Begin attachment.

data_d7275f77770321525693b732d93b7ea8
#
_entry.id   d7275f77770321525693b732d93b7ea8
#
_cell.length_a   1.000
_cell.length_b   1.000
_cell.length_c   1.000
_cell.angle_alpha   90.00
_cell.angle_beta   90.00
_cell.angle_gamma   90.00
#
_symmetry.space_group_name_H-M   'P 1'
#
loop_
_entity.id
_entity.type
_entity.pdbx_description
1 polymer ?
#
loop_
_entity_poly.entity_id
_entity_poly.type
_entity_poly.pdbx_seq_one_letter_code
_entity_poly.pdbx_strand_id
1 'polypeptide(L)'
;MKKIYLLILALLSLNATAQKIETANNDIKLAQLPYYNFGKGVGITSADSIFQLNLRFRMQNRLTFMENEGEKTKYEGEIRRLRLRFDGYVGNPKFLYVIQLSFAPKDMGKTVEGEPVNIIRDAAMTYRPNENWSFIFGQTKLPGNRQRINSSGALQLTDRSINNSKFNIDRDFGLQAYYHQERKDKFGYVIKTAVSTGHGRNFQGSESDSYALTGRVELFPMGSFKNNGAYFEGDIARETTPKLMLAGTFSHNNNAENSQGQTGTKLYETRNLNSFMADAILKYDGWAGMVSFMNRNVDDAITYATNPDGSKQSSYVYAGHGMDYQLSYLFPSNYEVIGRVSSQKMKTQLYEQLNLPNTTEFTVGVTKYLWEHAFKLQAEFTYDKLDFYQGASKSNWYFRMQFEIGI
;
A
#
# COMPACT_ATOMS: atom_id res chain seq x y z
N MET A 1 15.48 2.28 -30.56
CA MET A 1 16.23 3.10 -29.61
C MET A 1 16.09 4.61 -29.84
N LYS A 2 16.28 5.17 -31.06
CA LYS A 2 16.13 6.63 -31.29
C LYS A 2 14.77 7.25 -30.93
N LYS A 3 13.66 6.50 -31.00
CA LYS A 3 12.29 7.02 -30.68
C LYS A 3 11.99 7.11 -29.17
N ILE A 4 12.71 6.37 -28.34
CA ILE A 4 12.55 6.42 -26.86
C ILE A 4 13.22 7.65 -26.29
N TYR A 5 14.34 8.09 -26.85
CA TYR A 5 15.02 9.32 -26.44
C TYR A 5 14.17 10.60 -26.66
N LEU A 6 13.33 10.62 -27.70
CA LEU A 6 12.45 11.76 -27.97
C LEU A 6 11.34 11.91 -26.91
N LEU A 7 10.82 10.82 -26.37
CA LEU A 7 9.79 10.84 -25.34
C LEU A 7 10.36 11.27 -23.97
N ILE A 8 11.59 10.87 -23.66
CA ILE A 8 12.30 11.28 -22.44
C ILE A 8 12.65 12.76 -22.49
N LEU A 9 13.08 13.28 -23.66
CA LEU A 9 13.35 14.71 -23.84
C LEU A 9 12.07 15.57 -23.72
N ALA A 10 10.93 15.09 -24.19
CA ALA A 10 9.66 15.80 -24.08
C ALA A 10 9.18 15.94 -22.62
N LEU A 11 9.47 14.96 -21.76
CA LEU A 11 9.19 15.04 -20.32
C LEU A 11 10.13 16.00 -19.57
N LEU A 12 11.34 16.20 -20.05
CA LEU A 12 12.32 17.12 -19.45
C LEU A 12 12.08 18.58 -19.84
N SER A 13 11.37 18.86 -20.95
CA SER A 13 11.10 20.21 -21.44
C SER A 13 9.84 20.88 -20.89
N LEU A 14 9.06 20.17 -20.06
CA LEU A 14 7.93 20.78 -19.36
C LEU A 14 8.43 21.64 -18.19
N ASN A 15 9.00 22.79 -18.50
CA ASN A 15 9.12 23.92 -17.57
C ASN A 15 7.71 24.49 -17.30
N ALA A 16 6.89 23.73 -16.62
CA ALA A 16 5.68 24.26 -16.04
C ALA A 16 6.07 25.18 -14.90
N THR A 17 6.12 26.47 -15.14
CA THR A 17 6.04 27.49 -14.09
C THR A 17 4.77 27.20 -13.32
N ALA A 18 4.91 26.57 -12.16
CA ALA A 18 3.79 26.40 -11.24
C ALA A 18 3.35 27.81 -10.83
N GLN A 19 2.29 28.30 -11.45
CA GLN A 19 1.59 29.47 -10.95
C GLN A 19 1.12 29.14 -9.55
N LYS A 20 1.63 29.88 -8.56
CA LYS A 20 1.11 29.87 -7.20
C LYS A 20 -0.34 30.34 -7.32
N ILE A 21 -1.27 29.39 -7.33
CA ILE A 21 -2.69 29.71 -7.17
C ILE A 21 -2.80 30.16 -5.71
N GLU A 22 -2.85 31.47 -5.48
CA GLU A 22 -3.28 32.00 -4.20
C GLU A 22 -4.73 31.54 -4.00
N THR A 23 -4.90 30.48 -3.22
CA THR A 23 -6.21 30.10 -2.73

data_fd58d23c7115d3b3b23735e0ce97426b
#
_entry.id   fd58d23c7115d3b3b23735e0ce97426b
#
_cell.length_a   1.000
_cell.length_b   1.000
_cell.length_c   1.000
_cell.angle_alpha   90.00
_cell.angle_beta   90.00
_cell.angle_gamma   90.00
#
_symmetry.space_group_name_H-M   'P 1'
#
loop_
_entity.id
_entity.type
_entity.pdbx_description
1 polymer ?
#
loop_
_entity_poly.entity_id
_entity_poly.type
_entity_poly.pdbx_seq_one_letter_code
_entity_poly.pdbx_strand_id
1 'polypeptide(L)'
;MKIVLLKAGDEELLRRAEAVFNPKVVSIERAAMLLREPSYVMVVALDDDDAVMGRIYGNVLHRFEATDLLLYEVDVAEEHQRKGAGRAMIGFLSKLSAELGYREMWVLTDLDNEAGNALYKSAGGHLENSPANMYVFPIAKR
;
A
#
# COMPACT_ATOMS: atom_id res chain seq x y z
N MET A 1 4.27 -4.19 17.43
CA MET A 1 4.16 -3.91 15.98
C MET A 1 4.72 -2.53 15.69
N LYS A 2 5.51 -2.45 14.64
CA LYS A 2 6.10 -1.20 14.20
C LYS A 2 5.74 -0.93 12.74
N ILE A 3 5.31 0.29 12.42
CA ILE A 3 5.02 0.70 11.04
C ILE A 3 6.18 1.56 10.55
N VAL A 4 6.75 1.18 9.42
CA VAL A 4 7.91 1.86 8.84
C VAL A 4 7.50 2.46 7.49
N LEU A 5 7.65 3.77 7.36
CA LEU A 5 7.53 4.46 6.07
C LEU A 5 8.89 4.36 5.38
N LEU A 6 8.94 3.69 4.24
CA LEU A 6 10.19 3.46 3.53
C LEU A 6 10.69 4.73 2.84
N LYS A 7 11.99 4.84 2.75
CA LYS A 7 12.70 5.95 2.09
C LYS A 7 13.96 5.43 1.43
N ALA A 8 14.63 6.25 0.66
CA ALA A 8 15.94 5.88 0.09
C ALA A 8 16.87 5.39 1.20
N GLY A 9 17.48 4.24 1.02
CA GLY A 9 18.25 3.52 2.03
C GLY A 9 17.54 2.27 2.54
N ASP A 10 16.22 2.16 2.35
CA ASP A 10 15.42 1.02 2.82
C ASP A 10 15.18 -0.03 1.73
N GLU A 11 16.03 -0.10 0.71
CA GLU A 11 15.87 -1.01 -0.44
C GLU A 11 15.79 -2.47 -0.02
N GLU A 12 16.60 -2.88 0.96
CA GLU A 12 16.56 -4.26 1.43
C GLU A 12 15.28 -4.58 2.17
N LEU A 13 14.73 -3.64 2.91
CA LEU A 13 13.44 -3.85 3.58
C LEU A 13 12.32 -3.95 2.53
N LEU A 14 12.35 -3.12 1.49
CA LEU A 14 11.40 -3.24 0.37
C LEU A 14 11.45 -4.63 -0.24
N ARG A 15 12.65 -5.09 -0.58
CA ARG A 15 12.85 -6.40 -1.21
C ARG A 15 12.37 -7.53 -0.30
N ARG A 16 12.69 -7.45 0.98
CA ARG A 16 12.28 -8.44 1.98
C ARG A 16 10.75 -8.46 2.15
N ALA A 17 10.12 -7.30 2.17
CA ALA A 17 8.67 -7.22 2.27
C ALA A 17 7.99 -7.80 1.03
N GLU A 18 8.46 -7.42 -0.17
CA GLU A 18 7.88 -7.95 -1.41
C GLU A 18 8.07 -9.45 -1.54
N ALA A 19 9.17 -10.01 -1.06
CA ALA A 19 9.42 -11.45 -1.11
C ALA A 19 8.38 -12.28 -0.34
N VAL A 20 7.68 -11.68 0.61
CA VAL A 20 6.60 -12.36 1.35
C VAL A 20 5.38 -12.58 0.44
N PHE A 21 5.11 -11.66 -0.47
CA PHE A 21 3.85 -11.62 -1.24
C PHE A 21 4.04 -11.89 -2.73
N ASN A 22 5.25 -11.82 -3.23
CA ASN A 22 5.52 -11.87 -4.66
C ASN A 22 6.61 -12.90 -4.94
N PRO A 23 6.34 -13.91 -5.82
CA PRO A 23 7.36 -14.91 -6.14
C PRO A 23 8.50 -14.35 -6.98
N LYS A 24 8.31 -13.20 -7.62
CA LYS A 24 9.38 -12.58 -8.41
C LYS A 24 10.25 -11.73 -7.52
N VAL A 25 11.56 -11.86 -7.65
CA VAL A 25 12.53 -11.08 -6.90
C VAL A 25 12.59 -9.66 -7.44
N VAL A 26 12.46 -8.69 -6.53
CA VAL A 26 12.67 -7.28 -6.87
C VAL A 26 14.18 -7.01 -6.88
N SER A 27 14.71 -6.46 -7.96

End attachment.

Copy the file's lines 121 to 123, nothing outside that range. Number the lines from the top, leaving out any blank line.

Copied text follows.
_entity_poly.pdbx_seq_one_letter_code
_entity_poly.pdbx_strand_id
1 'polypeptide(L)'